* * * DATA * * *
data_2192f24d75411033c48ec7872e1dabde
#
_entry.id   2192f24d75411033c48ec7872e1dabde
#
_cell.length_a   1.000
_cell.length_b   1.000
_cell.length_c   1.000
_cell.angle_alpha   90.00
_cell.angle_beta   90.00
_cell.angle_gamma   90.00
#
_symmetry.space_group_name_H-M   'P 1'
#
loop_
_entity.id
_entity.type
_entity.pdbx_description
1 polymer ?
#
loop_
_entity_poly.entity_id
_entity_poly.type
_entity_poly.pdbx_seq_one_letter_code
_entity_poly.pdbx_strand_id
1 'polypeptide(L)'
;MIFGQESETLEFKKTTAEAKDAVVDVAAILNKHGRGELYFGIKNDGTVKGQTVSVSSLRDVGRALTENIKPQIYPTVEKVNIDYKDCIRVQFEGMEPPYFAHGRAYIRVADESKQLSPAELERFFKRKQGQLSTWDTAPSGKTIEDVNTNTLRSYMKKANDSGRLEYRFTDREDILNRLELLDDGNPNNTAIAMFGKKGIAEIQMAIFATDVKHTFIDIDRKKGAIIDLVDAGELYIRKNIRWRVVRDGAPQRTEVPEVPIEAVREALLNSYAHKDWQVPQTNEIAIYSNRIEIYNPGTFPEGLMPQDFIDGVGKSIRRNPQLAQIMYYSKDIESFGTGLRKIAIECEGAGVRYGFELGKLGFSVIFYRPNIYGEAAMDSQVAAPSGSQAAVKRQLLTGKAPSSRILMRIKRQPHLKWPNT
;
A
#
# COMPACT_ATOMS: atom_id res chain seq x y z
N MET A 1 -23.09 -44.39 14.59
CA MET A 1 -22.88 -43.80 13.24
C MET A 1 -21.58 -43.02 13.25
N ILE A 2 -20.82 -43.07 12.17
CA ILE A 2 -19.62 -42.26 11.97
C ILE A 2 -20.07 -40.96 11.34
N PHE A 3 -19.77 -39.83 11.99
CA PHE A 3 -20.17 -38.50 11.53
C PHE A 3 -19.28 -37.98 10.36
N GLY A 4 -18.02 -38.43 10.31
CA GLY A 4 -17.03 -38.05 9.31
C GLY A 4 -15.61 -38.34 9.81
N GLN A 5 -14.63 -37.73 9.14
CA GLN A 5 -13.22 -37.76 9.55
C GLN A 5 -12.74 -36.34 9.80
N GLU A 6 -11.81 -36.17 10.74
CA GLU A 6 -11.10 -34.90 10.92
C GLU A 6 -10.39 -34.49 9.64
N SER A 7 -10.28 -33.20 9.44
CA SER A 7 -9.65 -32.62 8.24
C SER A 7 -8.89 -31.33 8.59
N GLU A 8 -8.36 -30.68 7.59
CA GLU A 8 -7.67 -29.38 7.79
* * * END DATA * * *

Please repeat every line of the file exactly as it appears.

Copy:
data_2192f24d75411033c48ec7872e1dabde
#
_entry.id   2192f24d75411033c48ec7872e1dabde
#
_cell.length_a   1.000
_cell.length_b   1.000
_cell.length_c   1.000
_cell.angle_alpha   90.00
_cell.angle_beta   90.00
_cell.angle_gamma   90.00
#
_symmetry.space_group_name_H-M   'P 1'
#
loop_
_entity.id
_entity.type
_entity.pdbx_description
1 polymer ?
#
loop_
_entity_poly.entity_id
_entity_poly.type
_entity_poly.pdbx_seq_one_letter_code
_entity_poly.pdbx_strand_id
1 'polypeptide(L)'
;MIFGQESETLEFKKTTAEAKDAVVDVAAILNKHGRGELYFGIKNDGTVKGQTVSVSSLRDVGRALTENIKPQIYPTVEKVNIDYKDCIRVQFEGMEPPYFAHGRAYIRVADESKQLSPAELERFFKRKQGQLSTWDTAPSGKTIEDVNTNTLRSYMKKANDSGRLEYRFTDREDILNRLELLDDGNPNNTAIAMFGKKGIAEIQMAIFATDVKHTFIDIDRKKGAIIDLVDAGELYIRKNIRWRVVRDGAPQRTEVPEVPIEAVREALLNSYAHKDWQVPQTNEIAIYSNRIEIYNPGTFPEGLMPQDFIDGVGKSIRRNPQLAQIMYYSKDIESFGTGLRKIAIECEGAGVRYGFELGKLGFSVIFYRPNIYGEAAMDSQVAAPSGSQAAVKRQLLTGKAPSSRILMRIKRQPHLKWPNT
;
A
#
# COMPACT_ATOMS: atom_id res chain seq x y z
N MET A 1 -23.09 -44.39 14.59
CA MET A 1 -22.88 -43.80 13.24
C MET A 1 -21.58 -43.02 13.25
N ILE A 2 -20.82 -43.07 12.17
CA ILE A 2 -19.62 -42.26 11.97
C ILE A 2 -20.07 -40.96 11.34
N PHE A 3 -19.77 -39.83 11.99
CA PHE A 3 -20.17 -38.50 11.53
C PHE A 3 -19.28 -37.98 10.36
N GLY A 4 -18.02 -38.43 10.31
CA GLY A 4 -17.03 -38.05 9.31
C GLY A 4 -15.61 -38.34 9.81
N GLN A 5 -14.63 -37.73 9.14
CA GLN A 5 -13.22 -37.76 9.55
C GLN A 5 -12.74 -36.34 9.80
N GLU A 6 -11.81 -36.17 10.74
CA GLU A 6 -11.10 -34.90 10.92
C GLU A 6 -10.39 -34.49 9.64
N SER A 7 -10.28 -33.20 9.44
CA SER A 7 -9.65 -32.62 8.24
C SER A 7 -8.89 -31.33 8.59
N GLU A 8 -8.36 -30.68 7.59
CA GLU A 8 -7.67 -29.38 7.79